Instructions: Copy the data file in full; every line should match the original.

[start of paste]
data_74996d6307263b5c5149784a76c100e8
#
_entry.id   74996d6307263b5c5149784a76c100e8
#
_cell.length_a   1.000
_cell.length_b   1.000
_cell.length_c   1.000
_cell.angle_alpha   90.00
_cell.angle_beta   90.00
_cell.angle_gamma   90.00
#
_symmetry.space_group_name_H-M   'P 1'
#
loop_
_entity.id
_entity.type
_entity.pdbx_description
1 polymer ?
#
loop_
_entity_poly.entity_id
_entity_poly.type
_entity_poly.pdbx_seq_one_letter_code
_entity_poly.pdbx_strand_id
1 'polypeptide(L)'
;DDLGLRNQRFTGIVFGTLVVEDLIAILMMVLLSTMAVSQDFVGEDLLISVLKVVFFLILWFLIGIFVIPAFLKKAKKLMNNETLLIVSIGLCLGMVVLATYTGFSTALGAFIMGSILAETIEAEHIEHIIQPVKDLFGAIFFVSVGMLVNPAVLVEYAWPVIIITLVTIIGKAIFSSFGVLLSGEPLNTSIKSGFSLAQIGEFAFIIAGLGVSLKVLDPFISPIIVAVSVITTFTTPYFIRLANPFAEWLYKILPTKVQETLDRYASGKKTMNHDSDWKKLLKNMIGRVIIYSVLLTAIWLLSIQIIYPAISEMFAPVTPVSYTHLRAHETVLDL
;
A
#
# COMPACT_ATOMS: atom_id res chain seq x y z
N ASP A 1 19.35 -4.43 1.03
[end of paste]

data_74996d6307263b5c5149784a76c100e8
#
_entry.id   74996d6307263b5c5149784a76c100e8
#
_cell.length_a   1.000
_cell.length_b   1.000
_cell.length_c   1.000
_cell.angle_alpha   90.00
_cell.angle_beta   90.00
_cell.angle_gamma   90.00
#
_symmetry.space_group_name_H-M   'P 1'
#
loop_
_entity.id
_entity.type
_entity.pdbx_description
1 polymer ?
#
loop_
_entity_poly.entity_id
_entity_poly.type
_entity_poly.pdbx_seq_one_letter_code
_entity_poly.pdbx_strand_id
1 'polypeptide(L)'
;DDLGLRNQRFTGIVFGTLVVEDLIAILMMVLLSTMAVSQDFVGEDLLISVLKVVFFLILWFLIGIFVIPAFLKKAKKLMNNETLLIVSIGLCLGMVVLATYTGFSTALGAFIMGSILAETIEAEHIEHIIQPVKDLFGAIFFVSVGMLVNPAVLVEYAWPVIIITLVTIIGKAIFSSFGVLLSGEPLNTSIKSGFSLAQIGEFAFIIAGLGVSLKVLDPFISPIIVAVSVITTFTTPYFIRLANPFAEWLYKILPTKVQETLDRYASGKKTMNHDSDWKKLLKNMIGRVIIYSVLLTAIWLLSIQIIYPAISEMFAPVTPVSYTHLRAHETVLDL
;
A
#
# COMPACT_ATOMS: atom_id res chain seq x y z
N ASP A 1 19.35 -4.43 1.03